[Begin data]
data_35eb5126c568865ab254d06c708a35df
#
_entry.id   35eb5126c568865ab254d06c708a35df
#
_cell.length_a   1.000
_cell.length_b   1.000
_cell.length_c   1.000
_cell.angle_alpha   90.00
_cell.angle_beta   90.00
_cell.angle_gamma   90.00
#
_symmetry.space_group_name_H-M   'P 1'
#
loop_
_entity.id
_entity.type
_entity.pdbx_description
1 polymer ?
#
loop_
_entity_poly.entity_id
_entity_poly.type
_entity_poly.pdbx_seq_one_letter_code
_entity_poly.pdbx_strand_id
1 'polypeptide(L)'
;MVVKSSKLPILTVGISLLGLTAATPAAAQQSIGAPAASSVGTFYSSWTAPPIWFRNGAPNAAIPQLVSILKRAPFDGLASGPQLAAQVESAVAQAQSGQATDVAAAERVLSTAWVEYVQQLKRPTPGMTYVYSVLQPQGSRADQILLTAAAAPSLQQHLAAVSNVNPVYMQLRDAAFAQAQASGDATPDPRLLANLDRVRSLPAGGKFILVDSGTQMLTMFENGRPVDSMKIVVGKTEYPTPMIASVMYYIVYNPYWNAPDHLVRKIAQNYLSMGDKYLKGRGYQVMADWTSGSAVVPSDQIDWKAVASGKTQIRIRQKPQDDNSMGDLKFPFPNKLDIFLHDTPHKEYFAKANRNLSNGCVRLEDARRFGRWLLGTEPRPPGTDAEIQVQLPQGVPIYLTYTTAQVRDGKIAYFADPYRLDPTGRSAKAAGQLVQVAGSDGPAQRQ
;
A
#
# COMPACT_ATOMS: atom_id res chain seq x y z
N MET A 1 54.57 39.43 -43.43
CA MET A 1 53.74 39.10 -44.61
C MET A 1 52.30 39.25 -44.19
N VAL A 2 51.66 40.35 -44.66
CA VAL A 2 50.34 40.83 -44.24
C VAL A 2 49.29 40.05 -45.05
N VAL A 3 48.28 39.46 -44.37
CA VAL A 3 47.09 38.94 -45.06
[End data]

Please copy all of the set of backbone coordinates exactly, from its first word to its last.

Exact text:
data_35eb5126c568865ab254d06c708a35df
#
_entry.id   35eb5126c568865ab254d06c708a35df
#
_cell.length_a   1.000
_cell.length_b   1.000
_cell.length_c   1.000
_cell.angle_alpha   90.00
_cell.angle_beta   90.00
_cell.angle_gamma   90.00
#
_symmetry.space_group_name_H-M   'P 1'
#
loop_
_entity.id
_entity.type
_entity.pdbx_description
1 polymer ?
#
loop_
_entity_poly.entity_id
_entity_poly.type
_entity_poly.pdbx_seq_one_letter_code
_entity_poly.pdbx_strand_id
1 'polypeptide(L)'
;MVVKSSKLPILTVGISLLGLTAATPAAAQQSIGAPAASSVGTFYSSWTAPPIWFRNGAPNAAIPQLVSILKRAPFDGLASGPQLAAQVESAVAQAQSGQATDVAAAERVLSTAWVEYVQQLKRPTPGMTYVYSVLQPQGSRADQILLTAAAAPSLQQHLAAVSNVNPVYMQLRDAAFAQAQASGDATPDPRLLANLDRVRSLPAGGKFILVDSGTQMLTMFENGRPVDSMKIVVGKTEYPTPMIASVMYYIVYNPYWNAPDHLVRKIAQNYLSMGDKYLKGRGYQVMADWTSGSAVVPSDQIDWKAVASGKTQIRIRQKPQDDNSMGDLKFPFPNKLDIFLHDTPHKEYFAKANRNLSNGCVRLEDARRFGRWLLGTEPRPPGTDAEIQVQLPQGVPIYLTYTTAQVRDGKIAYFADPYRLDPTGRSAKAAGQLVQVAGSDGPAQRQ
;
A
#
# COMPACT_ATOMS: atom_id res chain seq x y z
N MET A 1 54.57 39.43 -43.43
CA MET A 1 53.74 39.10 -44.61
C MET A 1 52.30 39.25 -44.19
N VAL A 2 51.66 40.35 -44.66
CA VAL A 2 50.34 40.83 -44.24
C VAL A 2 49.29 40.05 -45.05
N VAL A 3 48.28 39.46 -44.37
CA VAL A 3 47.09 38.94 -45.06